by John Hill on January 10, 2019 at 1:00 PM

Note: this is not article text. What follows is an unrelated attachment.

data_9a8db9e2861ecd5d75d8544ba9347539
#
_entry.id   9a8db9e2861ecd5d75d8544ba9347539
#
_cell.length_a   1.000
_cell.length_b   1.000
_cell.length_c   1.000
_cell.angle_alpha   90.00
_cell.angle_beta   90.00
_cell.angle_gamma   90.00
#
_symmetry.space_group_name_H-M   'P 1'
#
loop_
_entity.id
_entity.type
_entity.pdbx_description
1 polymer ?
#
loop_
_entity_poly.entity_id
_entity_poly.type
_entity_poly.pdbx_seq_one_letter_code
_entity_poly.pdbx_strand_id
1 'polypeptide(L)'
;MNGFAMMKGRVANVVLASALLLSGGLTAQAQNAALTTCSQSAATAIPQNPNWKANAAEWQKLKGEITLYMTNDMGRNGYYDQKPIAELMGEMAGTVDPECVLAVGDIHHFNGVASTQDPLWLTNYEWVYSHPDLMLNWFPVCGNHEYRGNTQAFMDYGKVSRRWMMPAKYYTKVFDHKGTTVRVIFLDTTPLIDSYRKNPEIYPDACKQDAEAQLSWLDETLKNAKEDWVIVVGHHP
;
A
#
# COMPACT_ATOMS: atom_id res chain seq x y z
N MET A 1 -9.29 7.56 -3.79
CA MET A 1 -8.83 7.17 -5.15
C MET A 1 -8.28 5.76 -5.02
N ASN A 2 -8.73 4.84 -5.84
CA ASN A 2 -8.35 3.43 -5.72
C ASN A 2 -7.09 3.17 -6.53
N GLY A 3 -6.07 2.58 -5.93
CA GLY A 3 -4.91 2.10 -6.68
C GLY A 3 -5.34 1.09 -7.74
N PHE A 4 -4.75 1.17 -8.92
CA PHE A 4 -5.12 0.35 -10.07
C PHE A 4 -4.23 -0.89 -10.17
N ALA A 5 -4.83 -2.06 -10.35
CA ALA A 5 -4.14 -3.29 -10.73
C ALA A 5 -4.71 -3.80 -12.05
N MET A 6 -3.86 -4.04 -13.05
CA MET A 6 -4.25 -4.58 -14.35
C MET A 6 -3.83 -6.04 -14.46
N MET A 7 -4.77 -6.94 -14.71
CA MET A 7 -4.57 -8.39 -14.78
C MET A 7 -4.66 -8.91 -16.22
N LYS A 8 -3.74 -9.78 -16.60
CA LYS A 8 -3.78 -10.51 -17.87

GarageOlivia Erlanger, Luis Ortega GovelaThe MIT Press, October 2018Hardcover | 6 x 8-1/2 inches | 224 pages | 52 illustrations | English | ISBN: 978-0262038348 | $21.95Publisher Description:Frank Lloyd Wright invented the garage when he moved the automobile out of the stable into a room of its own. Steve Jobs and Steve Wozniak (allegedly) started Apple Computer in a garage. Suburban men turned garages into man caves to escape from family life. Nirvana and No Doubt played their first chords as garage bands. What began as an architectural construct became a cultural construct. In this provocative history and deconstruction of an American icon, Olivia Erlanger and Luis Ortega Govela use the garage as a lens through which to view the advent of suburbia, the myth of the perfect family, and the degradation of the American dream.The stories of what happened in these garages became self-fulfilling prophecies the more they were repeated. Hewlett-Packard was founded in a garage that now bears a plaque: The Birthplace of Silicon Valley. Google followed suit, dreamed up in a Menlo Park garage a few decades later. Also conceived in a garage: the toy company Mattel, creator of Barbie, the postwar, posthuman representation of American women. Garages became guest rooms, game rooms, home gyms, wine cellars, and secret bondage lairs, a no-commute destination for makers and DIYers—surfboard designers, ski makers, pet keepers, flannel-wearing musicians, weed-growing nuns. The garage was an aboveground underground, offering both a safe space for withdrawal and a stage for participation—opportunities for isolation or empowerment.dDAB Commentary:When I think of architecture titles from MIT Press, I think of scholarly tomes with voluminous footnotes. But a flip to the back of Garage, a "history and deconstruction of an American icon" by artist Olivia Erlanger and architect Luis Ortega Govela, reveals, alas, no footnotes. How does a book that explores Frank Lloyd Wright's apparent invention of the attached garage in his Robie House and the garage as a setting for businessmen to start companies and punks to start bands, among other things, not credit any sources? Because, it seems to me, Erlanger and Ortega Govela are more interested in the "deconstruction" than the "history." Their book is more art than scholarship, a bound volume that balances the blended words of the two authors with visual artworks by each (as well as photos of garage doors by John Divola). The result is more a rumination than a serious study of that important yet under-appreciated room that fronts suburban houses.From paragraphs about Wright's design of carports and garages in his Prairie and Usonia houses to the belief that Steve Jobs invented Apple in his garage, from Joseph Eichler's success in building thousands of postwar suburban houses in California to Kurt Cobain's suicide in the room over his garage, the authors hone in on the garage as a symbol of the "outdated but persistent myth of the solitary male genius." In turn, they want to do their part in the "crumbling" of the myth that, they assert, would also involve the fall of the garage. I'm not entirely convinced of this "conspiracy," as they call it, as expressed through Garage's mixture of words and images. Erlanger and Ortega Govela may have better success if their plans for a documentary film on the garage come to fruition: the medium of film should (I hope) better connect the myriad ideas in their book into a more cohesive message.Spreads:Author Bio:Olivia Erlanger is an artist and writer based in Los Angeles. Luis Ortega Govela is a Mexican architect based in London and Los Angeles. Ortega Govela is a founder of the arts collective ÅYR. Erlanger and Ortega are at work on a documentary film on the garage.Purchase Links:(Note: Books bought via these links send a few cents to this blog, keeping it afloat.) &nbs […]